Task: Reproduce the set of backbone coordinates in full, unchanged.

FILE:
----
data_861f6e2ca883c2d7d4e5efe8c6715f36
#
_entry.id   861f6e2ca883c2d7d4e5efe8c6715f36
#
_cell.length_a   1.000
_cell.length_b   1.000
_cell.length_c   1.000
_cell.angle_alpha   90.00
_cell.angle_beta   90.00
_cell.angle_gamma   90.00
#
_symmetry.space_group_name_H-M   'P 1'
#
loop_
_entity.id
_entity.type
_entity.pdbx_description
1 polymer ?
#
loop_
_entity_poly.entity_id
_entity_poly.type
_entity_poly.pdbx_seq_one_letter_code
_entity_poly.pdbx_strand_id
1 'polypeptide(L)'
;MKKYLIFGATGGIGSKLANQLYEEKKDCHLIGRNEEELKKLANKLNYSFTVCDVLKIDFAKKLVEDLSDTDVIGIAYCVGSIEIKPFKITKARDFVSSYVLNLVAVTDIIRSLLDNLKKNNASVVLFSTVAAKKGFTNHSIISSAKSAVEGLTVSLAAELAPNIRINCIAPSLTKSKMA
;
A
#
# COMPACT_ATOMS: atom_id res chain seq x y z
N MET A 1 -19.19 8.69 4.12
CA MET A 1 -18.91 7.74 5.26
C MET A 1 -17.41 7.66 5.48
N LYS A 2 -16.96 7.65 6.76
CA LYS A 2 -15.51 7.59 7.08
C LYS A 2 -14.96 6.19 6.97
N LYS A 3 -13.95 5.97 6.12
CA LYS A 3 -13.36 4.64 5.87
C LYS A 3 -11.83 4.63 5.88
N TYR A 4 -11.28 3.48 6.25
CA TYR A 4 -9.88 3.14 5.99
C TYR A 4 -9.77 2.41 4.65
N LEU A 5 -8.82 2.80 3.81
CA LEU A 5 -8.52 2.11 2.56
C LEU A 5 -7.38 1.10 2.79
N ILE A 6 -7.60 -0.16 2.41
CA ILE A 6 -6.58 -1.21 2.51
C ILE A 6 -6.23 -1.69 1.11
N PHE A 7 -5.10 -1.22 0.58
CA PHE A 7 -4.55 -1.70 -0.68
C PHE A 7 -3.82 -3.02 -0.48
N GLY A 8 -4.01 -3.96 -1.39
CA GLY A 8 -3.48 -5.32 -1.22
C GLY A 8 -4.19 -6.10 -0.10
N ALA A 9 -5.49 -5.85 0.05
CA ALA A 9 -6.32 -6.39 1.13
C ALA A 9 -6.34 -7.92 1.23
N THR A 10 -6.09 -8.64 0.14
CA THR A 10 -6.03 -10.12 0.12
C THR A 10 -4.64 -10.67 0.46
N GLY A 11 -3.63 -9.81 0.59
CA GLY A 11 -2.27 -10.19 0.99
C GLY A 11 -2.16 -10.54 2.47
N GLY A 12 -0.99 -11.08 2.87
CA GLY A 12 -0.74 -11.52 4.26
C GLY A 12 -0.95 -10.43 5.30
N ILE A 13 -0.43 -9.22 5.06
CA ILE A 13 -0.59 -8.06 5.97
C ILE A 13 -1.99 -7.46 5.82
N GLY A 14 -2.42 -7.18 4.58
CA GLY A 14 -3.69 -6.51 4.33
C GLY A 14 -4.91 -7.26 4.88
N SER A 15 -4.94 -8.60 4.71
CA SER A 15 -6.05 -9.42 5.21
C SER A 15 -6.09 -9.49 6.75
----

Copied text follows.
data_861f6e2ca883c2d7d4e5efe8c6715f36
#
_entry.id   861f6e2ca883c2d7d4e5efe8c6715f36
#
_cell.length_a   1.000
_cell.length_b   1.000
_cell.length_c   1.000
_cell.angle_alpha   90.00
_cell.angle_beta   90.00
_cell.angle_gamma   90.00
#
_symmetry.space_group_name_H-M   'P 1'
#
loop_
_entity.id
_entity.type
_entity.pdbx_description
1 polymer ?
#
loop_
_entity_poly.entity_id
_entity_poly.type
_entity_poly.pdbx_seq_one_letter_code
_entity_poly.pdbx_strand_id
1 'polypeptide(L)'
;MKKYLIFGATGGIGSKLANQLYEEKKDCHLIGRNEEELKKLANKLNYSFTVCDVLKIDFAKKLVEDLSDTDVIGIAYCVGSIEIKPFKITKARDFVSSYVLNLVAVTDIIRSLLDNLKKNNASVVLFSTVAAKKGFTNHSIISSAKSAVEGLTVSLAAELAPNIRINCIAPSLTKSKMA
;
A
#
# COMPACT_ATOMS: atom_id res chain seq x y z
N MET A 1 -19.19 8.69 4.12
CA MET A 1 -18.91 7.74 5.26
C MET A 1 -17.41 7.66 5.48
N LYS A 2 -16.96 7.65 6.76
CA LYS A 2 -15.51 7.59 7.08
C LYS A 2 -14.96 6.19 6.97
N LYS A 3 -13.95 5.97 6.12
CA LYS A 3 -13.36 4.64 5.87
C LYS A 3 -11.83 4.63 5.88
N TYR A 4 -11.28 3.48 6.25
CA TYR A 4 -9.88 3.14 5.99
C TYR A 4 -9.77 2.41 4.65
N LEU A 5 -8.82 2.80 3.81
CA LEU A 5 -8.52 2.11 2.56
C LEU A 5 -7.38 1.10 2.79
N ILE A 6 -7.60 -0.16 2.41
CA ILE A 6 -6.58 -1.21 2.51
C ILE A 6 -6.23 -1.69 1.11
N PHE A 7 -5.10 -1.22 0.58
CA PHE A 7 -4.55 -1.70 -0.68
C PHE A 7 -3.82 -3.02 -0.48
N GLY A 8 -4.01 -3.96 -1.39
CA GLY A 8 -3.48 -5.32 -1.22
C GLY A 8 -4.19 -6.10 -0.10
N ALA A 9 -5.49 -5.85 0.05
CA ALA A 9 -6.32 -6.39 1.13
C ALA A 9 -6.34 -7.92 1.23
N THR A 10 -6.09 -8.64 0.14
CA THR A 10 -6.03 -10.12 0.12
C THR A 10 -4.64 -10.67 0.46
N GLY A 11 -3.63 -9.81 0.59
CA GLY A 11 -2.27 -10.19 0.99
C GLY A 11 -2.16 -10.54 2.47
N GLY A 12 -0.99 -11.08 2.87
CA GLY A 12 -0.74 -11.52 4.26
C GLY A 12 -0.95 -10.43 5.30
N ILE A 13 -0.43 -9.22 5.06
CA ILE A 13 -0.59 -8.06 5.97
C ILE A 13 -1.99 -7.46 5.82
N GLY A 14 -2.42 -7.18 4.58
CA GLY A 14 -3.69 -6.51 4.33
C GLY A 14 -4.91 -7.26 4.88
N SER A 15 -4.94 -8.60 4.71
CA SER A 15 -6.05 -9.42 5.21
C SER A 15 -6.09 -9.49 6.75